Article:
“I think we should be using the strongest possible language to describe what’s happening because we’re witnessing an atrocity,” said Ellman-Golan, 27. She said those who have spent more energy condemning the language than the actual conditions in the camps were exercising “deeply selective outrage.”
Never Again Action draws on some of the same cohort of youthful activists who have riled legacy Jewish groups, either because they can be harshly critical of Israel or ally with others who are. But while several establishment Jewish groups condemned Ocasio-Cortez’s use of Holocaust terminology, there has been little public Jewish criticism of the Never Again Action protesters and demonstrations. In the past, Jews across a wide political and religious spectrum have supported immigrant and refugee rights.
Mark Hetfield, CEO of HIAS, the Jewish refugee aid organization, said he thinks the Holocaust analogy is inappropriate but the protests are worthy.
“I think their actions are terrific,” he said. “I totally support the protests themselves. This is something we need to be protesting. These are basically atrocities that the United States is committing along the southern border. I applaud their tactic of civil disobedience as well.”
Other Jewish organizations also are working on behalf of the migrants, especially as the Trump administration plans a mass roundup of undocumented immigrants on Sunday. T’ruah, the liberal rabbinic human rights group, runs a network of synagogues that provides or assists with sanctuary for undocumented families, has sent delegations to the border and has had members who have participated in the Never Again Action protests. HIAS has deployed lawyers to provide aid on the southern border and soon will do so in northern Mexico.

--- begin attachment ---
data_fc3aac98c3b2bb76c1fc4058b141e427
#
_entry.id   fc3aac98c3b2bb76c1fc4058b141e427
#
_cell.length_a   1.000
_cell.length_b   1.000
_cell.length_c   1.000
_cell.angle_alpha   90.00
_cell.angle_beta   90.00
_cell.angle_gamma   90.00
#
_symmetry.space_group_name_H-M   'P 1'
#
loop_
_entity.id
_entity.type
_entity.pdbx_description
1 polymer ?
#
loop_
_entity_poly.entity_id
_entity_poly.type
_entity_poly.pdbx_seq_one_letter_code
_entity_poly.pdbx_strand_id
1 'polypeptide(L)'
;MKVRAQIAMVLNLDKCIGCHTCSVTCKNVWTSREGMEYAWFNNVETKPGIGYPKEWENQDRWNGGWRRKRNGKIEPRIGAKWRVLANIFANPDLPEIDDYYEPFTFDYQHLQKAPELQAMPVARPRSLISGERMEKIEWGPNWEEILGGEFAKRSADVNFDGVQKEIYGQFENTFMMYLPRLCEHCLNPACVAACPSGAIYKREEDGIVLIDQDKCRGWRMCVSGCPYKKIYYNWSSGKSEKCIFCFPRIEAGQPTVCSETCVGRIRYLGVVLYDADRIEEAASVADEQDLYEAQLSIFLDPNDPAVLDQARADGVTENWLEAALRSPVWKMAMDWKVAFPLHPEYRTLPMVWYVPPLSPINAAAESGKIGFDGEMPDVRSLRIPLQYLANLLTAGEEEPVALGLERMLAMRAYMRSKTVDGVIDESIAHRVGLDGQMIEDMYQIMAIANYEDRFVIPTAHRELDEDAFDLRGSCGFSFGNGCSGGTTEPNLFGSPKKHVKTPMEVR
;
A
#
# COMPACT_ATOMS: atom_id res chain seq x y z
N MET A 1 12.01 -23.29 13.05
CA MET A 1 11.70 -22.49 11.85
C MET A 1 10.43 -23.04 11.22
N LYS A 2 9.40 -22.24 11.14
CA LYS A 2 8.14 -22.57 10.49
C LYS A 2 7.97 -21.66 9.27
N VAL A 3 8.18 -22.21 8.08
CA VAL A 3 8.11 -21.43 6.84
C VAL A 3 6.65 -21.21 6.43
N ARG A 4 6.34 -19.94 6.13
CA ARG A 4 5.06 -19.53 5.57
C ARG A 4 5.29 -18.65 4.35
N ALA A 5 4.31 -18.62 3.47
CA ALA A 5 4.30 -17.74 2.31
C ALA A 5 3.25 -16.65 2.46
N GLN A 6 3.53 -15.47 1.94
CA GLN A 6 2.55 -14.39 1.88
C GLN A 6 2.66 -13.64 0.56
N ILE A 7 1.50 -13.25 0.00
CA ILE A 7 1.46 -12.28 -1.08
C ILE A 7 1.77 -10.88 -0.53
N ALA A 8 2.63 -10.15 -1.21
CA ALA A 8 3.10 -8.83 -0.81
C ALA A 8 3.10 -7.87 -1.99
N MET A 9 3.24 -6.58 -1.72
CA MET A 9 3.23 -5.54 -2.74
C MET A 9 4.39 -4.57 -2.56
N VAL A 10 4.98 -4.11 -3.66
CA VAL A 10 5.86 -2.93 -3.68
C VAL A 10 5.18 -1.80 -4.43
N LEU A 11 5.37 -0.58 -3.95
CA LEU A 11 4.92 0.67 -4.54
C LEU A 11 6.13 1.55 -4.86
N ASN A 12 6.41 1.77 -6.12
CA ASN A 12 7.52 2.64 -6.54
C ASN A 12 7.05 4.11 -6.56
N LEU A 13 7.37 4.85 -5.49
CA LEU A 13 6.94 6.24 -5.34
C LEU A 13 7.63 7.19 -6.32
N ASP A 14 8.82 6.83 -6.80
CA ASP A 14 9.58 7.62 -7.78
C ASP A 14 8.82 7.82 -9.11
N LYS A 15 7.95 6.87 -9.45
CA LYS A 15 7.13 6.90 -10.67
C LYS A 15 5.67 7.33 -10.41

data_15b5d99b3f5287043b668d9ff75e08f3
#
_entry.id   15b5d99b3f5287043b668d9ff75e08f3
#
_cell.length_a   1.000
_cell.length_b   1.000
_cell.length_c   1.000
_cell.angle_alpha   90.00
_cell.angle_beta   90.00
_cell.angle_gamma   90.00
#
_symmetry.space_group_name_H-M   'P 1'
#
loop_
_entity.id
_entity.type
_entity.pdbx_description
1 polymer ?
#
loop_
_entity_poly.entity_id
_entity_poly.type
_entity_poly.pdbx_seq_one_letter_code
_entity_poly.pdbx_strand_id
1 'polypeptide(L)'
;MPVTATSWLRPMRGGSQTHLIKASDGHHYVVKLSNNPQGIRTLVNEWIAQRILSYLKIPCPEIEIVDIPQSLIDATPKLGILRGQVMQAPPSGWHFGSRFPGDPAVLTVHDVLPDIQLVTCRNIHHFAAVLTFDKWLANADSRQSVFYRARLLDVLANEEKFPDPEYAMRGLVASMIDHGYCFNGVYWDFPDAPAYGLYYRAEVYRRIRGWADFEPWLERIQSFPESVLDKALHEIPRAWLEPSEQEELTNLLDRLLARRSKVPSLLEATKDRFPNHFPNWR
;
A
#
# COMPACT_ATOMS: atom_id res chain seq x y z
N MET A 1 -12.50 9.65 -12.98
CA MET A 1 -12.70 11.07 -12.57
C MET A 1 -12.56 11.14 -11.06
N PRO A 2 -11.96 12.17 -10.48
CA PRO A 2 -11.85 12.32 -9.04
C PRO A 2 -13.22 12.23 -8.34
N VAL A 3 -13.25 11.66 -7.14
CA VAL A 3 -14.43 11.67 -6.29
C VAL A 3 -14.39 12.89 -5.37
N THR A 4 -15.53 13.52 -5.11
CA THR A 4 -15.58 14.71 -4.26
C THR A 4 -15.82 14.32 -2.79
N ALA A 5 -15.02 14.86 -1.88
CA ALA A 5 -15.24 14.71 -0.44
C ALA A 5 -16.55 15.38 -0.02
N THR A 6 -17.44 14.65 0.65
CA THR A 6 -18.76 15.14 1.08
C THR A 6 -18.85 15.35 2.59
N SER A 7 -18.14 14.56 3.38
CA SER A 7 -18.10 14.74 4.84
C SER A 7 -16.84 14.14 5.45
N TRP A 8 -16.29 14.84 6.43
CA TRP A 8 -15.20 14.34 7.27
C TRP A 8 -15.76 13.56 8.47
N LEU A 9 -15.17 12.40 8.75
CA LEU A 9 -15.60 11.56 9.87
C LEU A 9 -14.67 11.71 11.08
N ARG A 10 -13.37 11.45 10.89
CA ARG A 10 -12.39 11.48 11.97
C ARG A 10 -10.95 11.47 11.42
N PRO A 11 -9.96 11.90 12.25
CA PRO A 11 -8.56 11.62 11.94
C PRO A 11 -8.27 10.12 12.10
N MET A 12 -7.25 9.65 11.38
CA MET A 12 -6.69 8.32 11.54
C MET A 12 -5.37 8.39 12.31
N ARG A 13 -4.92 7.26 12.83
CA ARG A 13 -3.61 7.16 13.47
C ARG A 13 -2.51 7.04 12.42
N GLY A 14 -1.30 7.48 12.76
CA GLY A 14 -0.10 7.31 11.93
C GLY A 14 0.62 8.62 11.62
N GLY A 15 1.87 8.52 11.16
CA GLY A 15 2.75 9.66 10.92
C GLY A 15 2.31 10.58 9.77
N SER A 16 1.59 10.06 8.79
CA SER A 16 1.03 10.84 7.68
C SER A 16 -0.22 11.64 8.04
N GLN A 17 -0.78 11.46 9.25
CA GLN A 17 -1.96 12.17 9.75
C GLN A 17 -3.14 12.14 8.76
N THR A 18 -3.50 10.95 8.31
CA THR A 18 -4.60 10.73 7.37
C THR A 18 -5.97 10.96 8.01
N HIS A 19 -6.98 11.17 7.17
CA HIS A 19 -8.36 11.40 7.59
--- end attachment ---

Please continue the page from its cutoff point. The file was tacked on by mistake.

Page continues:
Boston’s Jewish Community Relations Council, an umbrella local policy group, has provided bond for 90 detained migrants. It accompanies undocumented immigrants to check-ins with ICE, and is encouraging synagogues to provide sanctuary. While the JCRC does not endorse civil disobedience, its director, Jeremy Burton, spoke kindly of the Boston demonstration.
“I think that we all have an obligation to demonstrate our horror with what our government is doing,” Burton wrote in a text message. He invoked the 1938 burning of Munich’s synagogue to say that “when good people remain silent, those in power who seek to do bad things will take this as a sign that they can get away with even worse human rights violations.”
The New Jersey protest came together within six days through a group of activists who were connected through other progressive Jewish groups like Jews for Racial and Economic Justice and IfNotNow, the millennial Jewish group that protests Israel’s West Bank occupation. The Never Again Action guidelines for a pre-demonstration huddle talk about referencing “INN principles.”
While IfNotNow and Never Again Action share some methods, chants and activists, organizers from both groups said they are independent of each other.
The protests ban flags of any kind, including Israeli and Palestinian flags, seeking to keep the focus on U.S. policy. Debates about Israel and the progressive agenda have derailed the message of other protest groups, including the Women’s March, where Ellman-Golan works as the director of communications and digital outreach.
Ellman-Golan said she wants as many Jews as possible to join the movement.
“We’re asking Jews to show up,” she said. “We’re asking people who agree that human rights abuses are being committed. I would be sad if folks do not feel welcome.”
—JTA News and Features